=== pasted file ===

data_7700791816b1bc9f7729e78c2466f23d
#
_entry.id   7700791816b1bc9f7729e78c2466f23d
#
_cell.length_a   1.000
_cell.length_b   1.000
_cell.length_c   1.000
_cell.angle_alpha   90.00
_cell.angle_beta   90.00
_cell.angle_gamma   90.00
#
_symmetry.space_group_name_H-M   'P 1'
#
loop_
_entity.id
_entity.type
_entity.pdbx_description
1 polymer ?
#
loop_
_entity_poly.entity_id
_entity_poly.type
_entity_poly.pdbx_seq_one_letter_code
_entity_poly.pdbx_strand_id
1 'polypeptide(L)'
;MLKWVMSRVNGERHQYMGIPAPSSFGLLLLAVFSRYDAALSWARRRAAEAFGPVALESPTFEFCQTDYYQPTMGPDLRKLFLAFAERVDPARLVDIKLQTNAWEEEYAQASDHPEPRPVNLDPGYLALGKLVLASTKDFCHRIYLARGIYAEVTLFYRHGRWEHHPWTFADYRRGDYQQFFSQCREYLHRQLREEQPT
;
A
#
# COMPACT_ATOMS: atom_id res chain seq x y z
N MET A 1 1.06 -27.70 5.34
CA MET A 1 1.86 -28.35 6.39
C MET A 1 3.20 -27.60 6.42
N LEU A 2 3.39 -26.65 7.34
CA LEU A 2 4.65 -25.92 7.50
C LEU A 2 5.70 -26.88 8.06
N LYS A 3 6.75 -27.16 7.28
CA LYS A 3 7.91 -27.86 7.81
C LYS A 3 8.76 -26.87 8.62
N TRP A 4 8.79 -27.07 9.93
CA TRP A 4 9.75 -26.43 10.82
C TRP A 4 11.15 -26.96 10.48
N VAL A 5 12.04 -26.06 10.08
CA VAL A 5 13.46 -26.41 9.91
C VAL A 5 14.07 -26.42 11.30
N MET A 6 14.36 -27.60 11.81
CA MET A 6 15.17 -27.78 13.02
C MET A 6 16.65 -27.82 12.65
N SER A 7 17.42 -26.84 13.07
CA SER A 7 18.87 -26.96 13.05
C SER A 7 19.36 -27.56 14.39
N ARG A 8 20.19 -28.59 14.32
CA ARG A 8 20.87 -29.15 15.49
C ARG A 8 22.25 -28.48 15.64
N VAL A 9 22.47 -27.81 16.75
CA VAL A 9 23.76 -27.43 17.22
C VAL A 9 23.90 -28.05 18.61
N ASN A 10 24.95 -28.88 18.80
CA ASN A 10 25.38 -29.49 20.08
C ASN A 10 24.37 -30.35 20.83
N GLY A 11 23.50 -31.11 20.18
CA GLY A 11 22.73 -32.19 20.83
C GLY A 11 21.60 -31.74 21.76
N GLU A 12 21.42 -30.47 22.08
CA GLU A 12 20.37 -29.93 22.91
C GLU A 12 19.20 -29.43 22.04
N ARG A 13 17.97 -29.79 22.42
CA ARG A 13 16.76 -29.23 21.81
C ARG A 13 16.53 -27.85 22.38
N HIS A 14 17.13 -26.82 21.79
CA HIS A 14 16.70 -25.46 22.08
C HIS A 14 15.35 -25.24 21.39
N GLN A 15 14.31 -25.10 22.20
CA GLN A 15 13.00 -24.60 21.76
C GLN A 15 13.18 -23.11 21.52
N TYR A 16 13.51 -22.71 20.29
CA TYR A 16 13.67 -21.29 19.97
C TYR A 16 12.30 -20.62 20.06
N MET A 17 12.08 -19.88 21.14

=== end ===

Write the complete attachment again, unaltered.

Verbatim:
data_7700791816b1bc9f7729e78c2466f23d
#
_entry.id   7700791816b1bc9f7729e78c2466f23d
#
_cell.length_a   1.000
_cell.length_b   1.000
_cell.length_c   1.000
_cell.angle_alpha   90.00
_cell.angle_beta   90.00
_cell.angle_gamma   90.00
#
_symmetry.space_group_name_H-M   'P 1'
#
loop_
_entity.id
_entity.type
_entity.pdbx_description
1 polymer ?
#
loop_
_entity_poly.entity_id
_entity_poly.type
_entity_poly.pdbx_seq_one_letter_code
_entity_poly.pdbx_strand_id
1 'polypeptide(L)'
;MLKWVMSRVNGERHQYMGIPAPSSFGLLLLAVFSRYDAALSWARRRAAEAFGPVALESPTFEFCQTDYYQPTMGPDLRKLFLAFAERVDPARLVDIKLQTNAWEEEYAQASDHPEPRPVNLDPGYLALGKLVLASTKDFCHRIYLARGIYAEVTLFYRHGRWEHHPWTFADYRRGDYQQFFSQCREYLHRQLREEQPT
;
A
#
# COMPACT_ATOMS: atom_id res chain seq x y z
N MET A 1 1.06 -27.70 5.34
CA MET A 1 1.86 -28.35 6.39
C MET A 1 3.20 -27.60 6.42
N LEU A 2 3.39 -26.65 7.34
CA LEU A 2 4.65 -25.92 7.50
C LEU A 2 5.70 -26.88 8.06
N LYS A 3 6.75 -27.16 7.28
CA LYS A 3 7.91 -27.86 7.81
C LYS A 3 8.76 -26.87 8.62
N TRP A 4 8.79 -27.07 9.93
CA TRP A 4 9.75 -26.43 10.82
C TRP A 4 11.15 -26.96 10.48
N VAL A 5 12.04 -26.06 10.08
CA VAL A 5 13.46 -26.41 9.91
C VAL A 5 14.07 -26.42 11.30
N MET A 6 14.36 -27.60 11.81
CA MET A 6 15.17 -27.78 13.02
C MET A 6 16.65 -27.82 12.65
N SER A 7 17.42 -26.84 13.07
CA SER A 7 18.87 -26.96 13.05
C SER A 7 19.36 -27.56 14.39
N ARG A 8 20.19 -28.59 14.32
CA ARG A 8 20.87 -29.15 15.49
C ARG A 8 22.25 -28.48 15.64
N VAL A 9 22.47 -27.81 16.75
CA VAL A 9 23.76 -27.43 17.22
C VAL A 9 23.90 -28.05 18.61
N ASN A 10 24.95 -28.88 18.80
CA ASN A 10 25.38 -29.49 20.08
C ASN A 10 24.37 -30.35 20.83
N GLY A 11 23.50 -31.11 20.18
CA GLY A 11 22.73 -32.19 20.83
C GLY A 11 21.60 -31.74 21.76
N GLU A 12 21.42 -30.47 22.08
CA GLU A 12 20.37 -29.93 22.91
C GLU A 12 19.20 -29.43 22.04
N ARG A 13 17.97 -29.79 22.42
CA ARG A 13 16.76 -29.23 21.81
C ARG A 13 16.53 -27.85 22.38
N HIS A 14 17.13 -26.82 21.79
CA HIS A 14 16.70 -25.46 22.08
C HIS A 14 15.35 -25.24 21.39
N GLN A 15 14.31 -25.10 22.20
CA GLN A 15 13.00 -24.60 21.76
C GLN A 15 13.18 -23.11 21.52
N TYR A 16 13.51 -22.71 20.29
CA TYR A 16 13.67 -21.29 19.97
C TYR A 16 12.30 -20.62 20.06
N MET A 17 12.08 -19.88 21.14